Corrosion test chambers

Aircraft Engineering and Aerospace Technology

ISSN: 0002-2667

Article publication date: 1 December 2004

Keywords

Citation

(2004), "Corrosion test chambers", Aircraft Engineering and Aerospace Technology, Vol. 76 No. 6. https://doi.org/10.1108/aeat.2004.12776fad.002

Publisher

:

Emerald Group Publishing Limited

Copyright © 2004, Emerald Group Publishing Limited


Corrosion test chambers

Corrosion test chambers

Keywords: Corrosion, Aircraft

Specially designed corrosion test chambers from Ascott Analytical Equipment, Tamworth, Staffordshire, UK, are set to play a minor but very important role in the international Joint Strike Fighter (JSF) project.

The JSF project, led by the US company Lockheed Martin, involves the participation of Australia, Canada, Denmark, Italy, the Netherlands, Norway, Singapore, Turkey and the UK, as well as the US, in the system development and demonstration (SDD) phase of the project.

The final aircraft – designated the “F-35” – is to built in three variants: conventional take-off and landing (CTOL), the “F35A”; short take-off and vertical landing (SVTOL), the “F35B”; and an aircraft carrier-based (CV) version, the “F35C”. All variants will have a 70-90 per cent commonality of components and systems. The aircraft is currently expected to enter service in 2008.

“The multi-billion Dollar JSF project is the biggest defence contract in history, with US and UK forces alone currently committed to procuring a total of around 3000 aircraft, in all three variants”, commented Chris Gates, Managing Director of Ascott.

All aircraft variants will have to operate under extreme weather conditions, and their component parts will be subject to rigorous testing in line with the very latest international test standards. This includes the American Test Standard “ASTM G85 annex A4”, which requires samples to be exposed to a salt spray environment, within a corrosion test chamber that also has the ability to dose the test environment periodically with sulphur dioxide gas (SO2).

The very high solubility of SO2 in water, and the mist spray method of introducing the salt solution into the chamber ensures that most of the SO2 will be dissolved into the salt spray. As a result of this, the salt spray will become strongly acidic – with a pH of between 2 and 3.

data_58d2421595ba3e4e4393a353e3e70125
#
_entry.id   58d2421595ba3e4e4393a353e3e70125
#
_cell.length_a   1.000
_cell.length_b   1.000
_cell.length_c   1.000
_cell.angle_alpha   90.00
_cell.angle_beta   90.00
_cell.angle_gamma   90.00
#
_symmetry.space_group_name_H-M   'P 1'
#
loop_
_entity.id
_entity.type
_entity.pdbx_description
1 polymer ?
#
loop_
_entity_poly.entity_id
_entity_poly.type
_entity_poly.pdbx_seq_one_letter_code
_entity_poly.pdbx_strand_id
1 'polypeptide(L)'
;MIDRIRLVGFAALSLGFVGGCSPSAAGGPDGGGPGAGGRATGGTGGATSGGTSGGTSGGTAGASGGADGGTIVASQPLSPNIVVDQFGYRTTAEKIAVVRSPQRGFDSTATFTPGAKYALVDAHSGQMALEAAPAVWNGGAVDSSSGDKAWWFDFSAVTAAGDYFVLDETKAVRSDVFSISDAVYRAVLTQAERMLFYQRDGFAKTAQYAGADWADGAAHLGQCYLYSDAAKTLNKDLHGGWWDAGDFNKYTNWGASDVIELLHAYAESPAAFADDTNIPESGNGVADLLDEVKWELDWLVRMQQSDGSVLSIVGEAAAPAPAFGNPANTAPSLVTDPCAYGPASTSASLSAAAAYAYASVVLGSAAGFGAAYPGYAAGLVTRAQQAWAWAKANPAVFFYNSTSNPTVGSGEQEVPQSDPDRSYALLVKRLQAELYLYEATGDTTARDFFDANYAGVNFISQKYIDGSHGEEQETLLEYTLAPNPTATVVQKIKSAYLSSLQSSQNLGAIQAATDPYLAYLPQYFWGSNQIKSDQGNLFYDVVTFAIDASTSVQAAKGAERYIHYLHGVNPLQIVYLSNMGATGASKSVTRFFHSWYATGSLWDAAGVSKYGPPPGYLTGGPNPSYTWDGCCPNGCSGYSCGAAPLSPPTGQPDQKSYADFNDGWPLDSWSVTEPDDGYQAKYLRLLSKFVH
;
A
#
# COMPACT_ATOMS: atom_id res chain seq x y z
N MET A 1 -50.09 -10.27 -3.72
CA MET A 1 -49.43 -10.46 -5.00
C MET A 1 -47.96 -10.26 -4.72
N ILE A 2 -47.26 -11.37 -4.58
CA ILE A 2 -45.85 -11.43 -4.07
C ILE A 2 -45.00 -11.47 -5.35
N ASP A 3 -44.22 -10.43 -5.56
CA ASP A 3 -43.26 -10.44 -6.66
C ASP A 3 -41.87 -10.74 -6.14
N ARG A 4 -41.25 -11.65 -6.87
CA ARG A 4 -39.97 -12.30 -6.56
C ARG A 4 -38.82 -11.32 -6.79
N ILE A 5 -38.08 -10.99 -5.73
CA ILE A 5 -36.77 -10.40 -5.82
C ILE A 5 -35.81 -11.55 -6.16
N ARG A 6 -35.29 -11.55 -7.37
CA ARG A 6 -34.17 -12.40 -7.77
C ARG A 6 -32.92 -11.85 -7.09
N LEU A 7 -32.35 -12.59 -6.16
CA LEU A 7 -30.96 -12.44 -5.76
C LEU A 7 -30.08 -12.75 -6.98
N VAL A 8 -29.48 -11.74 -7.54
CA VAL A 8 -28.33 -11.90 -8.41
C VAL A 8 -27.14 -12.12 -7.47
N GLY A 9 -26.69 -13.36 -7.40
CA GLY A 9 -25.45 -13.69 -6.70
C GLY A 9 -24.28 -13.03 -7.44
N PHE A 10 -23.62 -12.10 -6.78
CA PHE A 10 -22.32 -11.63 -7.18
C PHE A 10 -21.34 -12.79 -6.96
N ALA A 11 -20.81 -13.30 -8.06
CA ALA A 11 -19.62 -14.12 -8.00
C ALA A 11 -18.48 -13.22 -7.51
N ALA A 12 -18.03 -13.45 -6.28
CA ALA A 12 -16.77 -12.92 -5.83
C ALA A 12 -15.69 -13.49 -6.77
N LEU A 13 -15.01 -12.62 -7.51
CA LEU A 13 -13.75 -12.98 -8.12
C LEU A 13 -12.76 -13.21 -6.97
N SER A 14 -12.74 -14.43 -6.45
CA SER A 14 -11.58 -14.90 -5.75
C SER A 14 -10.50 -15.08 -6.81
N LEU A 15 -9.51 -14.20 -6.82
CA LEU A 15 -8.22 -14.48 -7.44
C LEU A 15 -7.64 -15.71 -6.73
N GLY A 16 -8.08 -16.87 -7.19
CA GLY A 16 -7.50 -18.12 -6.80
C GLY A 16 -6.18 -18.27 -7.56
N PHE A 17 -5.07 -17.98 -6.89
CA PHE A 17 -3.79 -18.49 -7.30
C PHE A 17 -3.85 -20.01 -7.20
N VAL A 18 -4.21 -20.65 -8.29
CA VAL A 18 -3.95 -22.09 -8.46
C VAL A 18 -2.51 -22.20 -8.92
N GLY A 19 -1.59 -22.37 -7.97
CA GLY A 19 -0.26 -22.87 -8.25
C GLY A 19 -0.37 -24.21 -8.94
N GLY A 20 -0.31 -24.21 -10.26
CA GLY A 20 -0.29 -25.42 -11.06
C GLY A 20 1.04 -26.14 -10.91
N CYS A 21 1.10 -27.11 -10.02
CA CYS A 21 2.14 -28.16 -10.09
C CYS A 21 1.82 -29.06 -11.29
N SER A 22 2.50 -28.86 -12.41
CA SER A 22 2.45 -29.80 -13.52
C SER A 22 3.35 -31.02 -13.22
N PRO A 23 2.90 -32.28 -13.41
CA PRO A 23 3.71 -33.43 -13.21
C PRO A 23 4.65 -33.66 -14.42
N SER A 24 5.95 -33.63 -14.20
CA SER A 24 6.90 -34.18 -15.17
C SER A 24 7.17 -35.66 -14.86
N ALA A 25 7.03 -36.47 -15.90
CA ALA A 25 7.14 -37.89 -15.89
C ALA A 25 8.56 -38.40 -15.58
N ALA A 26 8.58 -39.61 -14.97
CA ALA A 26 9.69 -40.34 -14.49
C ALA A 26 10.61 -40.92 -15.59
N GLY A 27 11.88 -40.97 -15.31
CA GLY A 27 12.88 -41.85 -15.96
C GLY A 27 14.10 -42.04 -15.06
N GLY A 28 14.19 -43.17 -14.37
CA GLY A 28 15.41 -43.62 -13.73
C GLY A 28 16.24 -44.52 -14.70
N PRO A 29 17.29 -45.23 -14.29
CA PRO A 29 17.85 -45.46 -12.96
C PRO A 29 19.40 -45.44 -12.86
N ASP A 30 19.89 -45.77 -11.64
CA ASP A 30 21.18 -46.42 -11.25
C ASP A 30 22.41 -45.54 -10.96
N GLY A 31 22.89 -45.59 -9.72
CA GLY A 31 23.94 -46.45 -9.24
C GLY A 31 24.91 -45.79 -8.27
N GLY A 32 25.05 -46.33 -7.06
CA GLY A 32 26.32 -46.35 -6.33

This test is therefore very aggressive and can be used to accelerate naturally occurring corrosive conditions. The test is vitally important in the case of the carrier-based F35C variant, which will operate largely in a marine environment.

Ascott's latest salt spray and cyclic corrosion test chambers are believed to be the only units of their type offering an “off-the-shelf option of an SO2 gas dosing facility for full compliance with the requirements of ASTM G85 annex A4”. This comprises a chamber-mounted dispersion tube, through which the SO2 gas can be introduced into the chamber environment, at a rate determined by the setting of a user-adjustable control valve and monitored by reference to a flow meter. The flow of gas into the chamber can be switched on and off automatically, at user programmable times, using a standard touch screen control panel.

BAE Systems, a major participant in the JSF project, has already installed three Ascott combined salt spray and SO2 corrosion test chambers at its Filton facility, near Bristol, UK, and Ascott expects other significant orders to follow soon from other companies involved in the JSF project.

Details available from: Ascott Analytical Equipment Ltd., Tel: +44 (0)1827 318040; Fax: +44 (0)1827 318049; E-mail: info@ascott-analytical.com; Web site: www.ascott-analytical.com and North American Office, Tel: +1 2486871222; Fax: +1 248 687 1001; E-mail: info@ascott-analytical.com, Web site: www.ascott-analytical.com